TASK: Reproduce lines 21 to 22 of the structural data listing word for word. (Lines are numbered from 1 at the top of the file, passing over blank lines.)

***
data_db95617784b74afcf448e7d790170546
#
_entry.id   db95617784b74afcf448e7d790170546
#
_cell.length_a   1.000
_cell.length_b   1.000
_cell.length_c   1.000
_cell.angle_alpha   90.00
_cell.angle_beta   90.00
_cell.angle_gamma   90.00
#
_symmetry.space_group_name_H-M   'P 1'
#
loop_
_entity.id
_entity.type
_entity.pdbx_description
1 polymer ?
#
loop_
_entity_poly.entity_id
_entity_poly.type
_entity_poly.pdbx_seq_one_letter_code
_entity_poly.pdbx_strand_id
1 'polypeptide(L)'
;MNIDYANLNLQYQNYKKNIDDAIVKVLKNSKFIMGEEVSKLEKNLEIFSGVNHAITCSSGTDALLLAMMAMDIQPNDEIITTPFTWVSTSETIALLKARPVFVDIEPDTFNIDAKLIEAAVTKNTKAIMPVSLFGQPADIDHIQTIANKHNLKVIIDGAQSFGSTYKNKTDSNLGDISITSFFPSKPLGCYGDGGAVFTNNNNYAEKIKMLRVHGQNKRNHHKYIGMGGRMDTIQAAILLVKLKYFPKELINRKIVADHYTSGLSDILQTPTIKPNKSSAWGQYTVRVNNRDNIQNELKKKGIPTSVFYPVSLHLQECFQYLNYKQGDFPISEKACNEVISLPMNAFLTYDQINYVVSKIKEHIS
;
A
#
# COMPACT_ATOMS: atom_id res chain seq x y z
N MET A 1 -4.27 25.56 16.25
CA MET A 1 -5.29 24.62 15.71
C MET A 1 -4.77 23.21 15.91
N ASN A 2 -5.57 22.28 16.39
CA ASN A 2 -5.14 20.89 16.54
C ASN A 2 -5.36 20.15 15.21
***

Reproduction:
_entity_poly.entity_id
_entity_poly.type